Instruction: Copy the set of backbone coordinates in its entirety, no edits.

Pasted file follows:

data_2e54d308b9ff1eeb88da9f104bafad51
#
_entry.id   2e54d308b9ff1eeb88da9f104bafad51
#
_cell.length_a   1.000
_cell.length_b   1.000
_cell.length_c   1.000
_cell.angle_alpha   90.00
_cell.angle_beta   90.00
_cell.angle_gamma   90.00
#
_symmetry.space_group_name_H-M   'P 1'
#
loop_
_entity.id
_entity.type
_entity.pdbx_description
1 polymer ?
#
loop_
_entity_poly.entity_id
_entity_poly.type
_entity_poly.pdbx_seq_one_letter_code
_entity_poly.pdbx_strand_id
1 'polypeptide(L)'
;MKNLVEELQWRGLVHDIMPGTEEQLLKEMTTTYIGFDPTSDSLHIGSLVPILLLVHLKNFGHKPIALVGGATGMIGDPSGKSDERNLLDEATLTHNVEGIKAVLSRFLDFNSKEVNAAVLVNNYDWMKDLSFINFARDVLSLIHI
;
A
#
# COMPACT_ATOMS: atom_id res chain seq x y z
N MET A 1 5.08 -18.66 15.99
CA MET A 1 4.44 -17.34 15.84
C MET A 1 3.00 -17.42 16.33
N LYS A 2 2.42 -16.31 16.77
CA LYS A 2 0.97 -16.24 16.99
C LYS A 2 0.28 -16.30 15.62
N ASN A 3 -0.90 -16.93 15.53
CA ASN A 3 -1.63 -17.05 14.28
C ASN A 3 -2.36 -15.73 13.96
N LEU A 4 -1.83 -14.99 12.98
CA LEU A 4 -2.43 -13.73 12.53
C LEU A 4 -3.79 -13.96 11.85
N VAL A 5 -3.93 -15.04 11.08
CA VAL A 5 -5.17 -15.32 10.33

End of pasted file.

data_2e54d308b9ff1eeb88da9f104bafad51
#
_entry.id   2e54d308b9ff1eeb88da9f104bafad51
#
_cell.length_a   1.000
_cell.length_b   1.000
_cell.length_c   1.000
_cell.angle_alpha   90.00
_cell.angle_beta   90.00
_cell.angle_gamma   90.00
#
_symmetry.space_group_name_H-M   'P 1'
#
loop_
_entity.id
_entity.type
_entity.pdbx_description
1 polymer ?
#
loop_
_entity_poly.entity_id
_entity_poly.type
_entity_poly.pdbx_seq_one_letter_code
_entity_poly.pdbx_strand_id
1 'polypeptide(L)'
;MKNLVEELQWRGLVHDIMPGTEEQLLKEMTTTYIGFDPTSDSLHIGSLVPILLLVHLKNFGHKPIALVGGATGMIGDPSGKSDERNLLDEATLTHNVEGIKAVLSRFLDFNSKEVNAAVLVNNYDWMKDLSFINFARDVLSLIHI
;
A
#
# COMPACT_ATOMS: atom_id res chain seq x y z
N MET A 1 5.08 -18.66 15.99
CA MET A 1 4.44 -17.34 15.84
C MET A 1 3.00 -17.42 16.33
N LYS A 2 2.42 -16.31 16.77
CA LYS A 2 0.97 -16.24 16.99
C LYS A 2 0.28 -16.30 15.62
N ASN A 3 -0.90 -16.93 15.53
CA ASN A 3 -1.63 -17.05 14.28
C ASN A 3 -2.36 -15.73 13.96
N LEU A 4 -1.83 -14.99 12.98
CA LEU A 4 -2.43 -13.73 12.53
C LEU A 4 -3.79 -13.96 11.85
N VAL A 5 -3.93 -15.04 11.08
CA VAL A 5 -5.17 -15.32 10.33